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ALMOST 150 people gathered at the Zoological Society of London last month for an international symposium discussing ‘Healthy ecosystems, healthy people’. The meeting, organised jointly by the Dynamic Drivers of Disease in Africa Consortium and the Zoological Society of London, with support from the Royal Society, brought together speakers from a range of different disciplines to present new interdisciplinary frameworks for a real-world One Health approach, highlight evidence from field-based settings in Africa and further afield, and debate implications for policy and practice.
The meeting took the form of a series of panel discussions on a range of different subjects. Each member of a panel gave a brief presentation exploring a particular aspect of One Health before members of the audience were invited to quiz the panel members about their work and to debate how their findings might influence policy and practice.
Among the speakers was Yaa Ntiamoa-Baidu from the University of Ghana, who discussed some of the challenges of working on emerging infectious diseases in Africa. She described her research into the extent of human-bat interactions in Ghana and the disease risk this created. She found that the proximity of bat roosts to people's homes, places of work and social dwellings, such as churches, escalated the risk of disease spillover.⇓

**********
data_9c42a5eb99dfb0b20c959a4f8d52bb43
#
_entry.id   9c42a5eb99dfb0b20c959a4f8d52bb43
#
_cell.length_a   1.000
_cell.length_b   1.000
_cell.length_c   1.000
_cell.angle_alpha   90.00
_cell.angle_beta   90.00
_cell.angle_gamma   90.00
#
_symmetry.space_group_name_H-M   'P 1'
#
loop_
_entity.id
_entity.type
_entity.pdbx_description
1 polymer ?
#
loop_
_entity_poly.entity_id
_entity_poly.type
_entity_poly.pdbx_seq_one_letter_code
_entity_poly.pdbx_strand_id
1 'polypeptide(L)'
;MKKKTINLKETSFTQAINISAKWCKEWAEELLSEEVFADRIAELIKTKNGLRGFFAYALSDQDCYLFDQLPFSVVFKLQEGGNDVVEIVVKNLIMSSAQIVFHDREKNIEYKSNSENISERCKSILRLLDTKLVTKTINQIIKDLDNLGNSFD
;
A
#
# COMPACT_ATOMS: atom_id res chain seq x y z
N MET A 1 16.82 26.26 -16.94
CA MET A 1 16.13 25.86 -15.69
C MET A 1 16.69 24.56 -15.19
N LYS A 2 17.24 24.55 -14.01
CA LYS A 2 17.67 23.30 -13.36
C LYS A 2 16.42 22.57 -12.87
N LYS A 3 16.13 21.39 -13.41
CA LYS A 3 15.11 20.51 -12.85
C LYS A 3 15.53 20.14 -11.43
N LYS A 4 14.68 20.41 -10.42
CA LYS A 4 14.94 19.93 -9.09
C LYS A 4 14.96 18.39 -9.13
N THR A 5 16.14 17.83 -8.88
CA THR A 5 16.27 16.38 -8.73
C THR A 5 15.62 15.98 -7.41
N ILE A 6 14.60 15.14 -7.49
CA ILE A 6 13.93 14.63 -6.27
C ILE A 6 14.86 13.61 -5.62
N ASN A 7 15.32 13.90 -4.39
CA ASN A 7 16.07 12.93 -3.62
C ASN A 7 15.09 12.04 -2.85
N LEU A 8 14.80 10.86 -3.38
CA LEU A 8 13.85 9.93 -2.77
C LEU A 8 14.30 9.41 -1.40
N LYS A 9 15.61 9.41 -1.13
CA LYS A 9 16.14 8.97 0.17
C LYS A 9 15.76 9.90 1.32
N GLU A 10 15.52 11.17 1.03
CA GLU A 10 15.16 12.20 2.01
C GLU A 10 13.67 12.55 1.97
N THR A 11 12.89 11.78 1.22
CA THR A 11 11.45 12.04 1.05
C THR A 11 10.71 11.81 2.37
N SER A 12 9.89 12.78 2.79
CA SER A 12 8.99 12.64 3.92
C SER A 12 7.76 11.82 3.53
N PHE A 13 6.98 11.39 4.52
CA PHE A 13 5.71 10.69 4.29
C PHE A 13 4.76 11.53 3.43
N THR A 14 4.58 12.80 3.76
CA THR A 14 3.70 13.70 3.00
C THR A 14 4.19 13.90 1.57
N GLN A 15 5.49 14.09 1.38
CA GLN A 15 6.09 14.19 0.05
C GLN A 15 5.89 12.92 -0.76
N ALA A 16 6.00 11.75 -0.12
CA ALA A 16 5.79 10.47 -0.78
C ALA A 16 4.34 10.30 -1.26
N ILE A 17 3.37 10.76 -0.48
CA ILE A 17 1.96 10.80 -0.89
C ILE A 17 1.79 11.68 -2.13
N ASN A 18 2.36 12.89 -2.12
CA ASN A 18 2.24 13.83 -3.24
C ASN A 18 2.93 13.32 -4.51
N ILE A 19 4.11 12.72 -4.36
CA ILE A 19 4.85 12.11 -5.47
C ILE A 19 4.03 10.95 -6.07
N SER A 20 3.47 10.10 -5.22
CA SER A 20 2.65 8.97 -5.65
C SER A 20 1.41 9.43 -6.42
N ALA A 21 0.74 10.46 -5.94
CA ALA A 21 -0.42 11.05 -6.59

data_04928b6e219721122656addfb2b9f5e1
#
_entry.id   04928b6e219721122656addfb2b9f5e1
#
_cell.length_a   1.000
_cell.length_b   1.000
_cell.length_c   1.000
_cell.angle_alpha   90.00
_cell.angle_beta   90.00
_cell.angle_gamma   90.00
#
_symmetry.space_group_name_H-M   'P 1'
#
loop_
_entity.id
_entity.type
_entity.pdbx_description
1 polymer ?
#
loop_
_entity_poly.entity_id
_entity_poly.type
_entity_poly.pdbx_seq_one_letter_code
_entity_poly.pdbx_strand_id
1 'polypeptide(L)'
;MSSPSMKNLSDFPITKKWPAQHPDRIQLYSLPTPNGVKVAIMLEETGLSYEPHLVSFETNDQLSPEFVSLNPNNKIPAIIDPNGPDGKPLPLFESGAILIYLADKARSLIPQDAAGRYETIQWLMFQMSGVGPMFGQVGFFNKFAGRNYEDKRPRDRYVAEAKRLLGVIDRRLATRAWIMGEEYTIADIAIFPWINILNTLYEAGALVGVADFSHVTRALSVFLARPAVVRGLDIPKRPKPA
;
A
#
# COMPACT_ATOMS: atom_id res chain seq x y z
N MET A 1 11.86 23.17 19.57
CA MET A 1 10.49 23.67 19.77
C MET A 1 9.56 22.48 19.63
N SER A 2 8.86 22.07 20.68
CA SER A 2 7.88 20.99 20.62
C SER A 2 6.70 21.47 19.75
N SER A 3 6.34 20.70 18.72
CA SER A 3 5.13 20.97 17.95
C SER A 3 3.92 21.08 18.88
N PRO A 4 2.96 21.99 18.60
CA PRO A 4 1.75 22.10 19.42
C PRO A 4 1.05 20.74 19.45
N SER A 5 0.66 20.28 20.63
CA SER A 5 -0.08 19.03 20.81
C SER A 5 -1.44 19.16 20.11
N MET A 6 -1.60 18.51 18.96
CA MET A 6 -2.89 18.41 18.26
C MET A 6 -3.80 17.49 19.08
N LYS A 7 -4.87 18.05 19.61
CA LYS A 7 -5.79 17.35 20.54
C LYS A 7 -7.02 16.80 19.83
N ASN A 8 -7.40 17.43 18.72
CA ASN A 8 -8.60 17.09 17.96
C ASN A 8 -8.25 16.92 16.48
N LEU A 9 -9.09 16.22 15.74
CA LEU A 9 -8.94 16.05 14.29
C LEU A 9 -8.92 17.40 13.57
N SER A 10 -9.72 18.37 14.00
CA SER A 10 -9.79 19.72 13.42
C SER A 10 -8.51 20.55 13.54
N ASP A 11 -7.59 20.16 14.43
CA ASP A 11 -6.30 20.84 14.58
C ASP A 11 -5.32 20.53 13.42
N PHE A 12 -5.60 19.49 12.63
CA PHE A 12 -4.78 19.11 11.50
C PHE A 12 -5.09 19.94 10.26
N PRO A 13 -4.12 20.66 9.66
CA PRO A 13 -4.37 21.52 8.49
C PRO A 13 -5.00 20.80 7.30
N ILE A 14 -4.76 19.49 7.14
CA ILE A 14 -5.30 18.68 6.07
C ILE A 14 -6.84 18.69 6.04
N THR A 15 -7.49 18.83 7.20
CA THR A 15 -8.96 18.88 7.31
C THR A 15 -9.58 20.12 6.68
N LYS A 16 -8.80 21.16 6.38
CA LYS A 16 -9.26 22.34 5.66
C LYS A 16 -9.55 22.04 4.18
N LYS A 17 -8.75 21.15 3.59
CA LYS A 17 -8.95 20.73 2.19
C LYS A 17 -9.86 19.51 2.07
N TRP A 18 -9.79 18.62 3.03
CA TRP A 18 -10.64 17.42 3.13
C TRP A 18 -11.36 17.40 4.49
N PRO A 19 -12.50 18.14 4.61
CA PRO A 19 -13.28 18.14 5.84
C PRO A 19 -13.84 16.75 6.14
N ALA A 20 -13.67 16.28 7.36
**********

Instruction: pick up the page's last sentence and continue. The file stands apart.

Another speaker was Jo Sharp, a lecturer at the University of Glasgow, who described how, when analysing poverty and zoonotic disease risk, she had focused on women's access to healthcare. One woman interviewed as part of the study had said that she worried more about the cost of medication than about disease itself. This, suggested Professor Sharp, indicated that poverty among particular groups led to a greater vulnerability to ill health.
Also speaking was David Waltner-Toews, founding president of Veterinarians Without Borders in Canada. Focusing on past epidemics, he highlighted the need for inclusive, multiperspective responses to One Health, with key players from all disciplines coming together for mutually respectful policy negotiations. When asked about the potential difficulties that might arise from such multidisciplinary responses when dealing with an epidemic, he commented: ‘In times of crisis everything works well, it's in times of peace that departments segregate.’
The event concluded with a panel discussion on policy and action, bringing together the findings from the two-day meeting, as well as what had been learned from previous epidemics such as Ebola.
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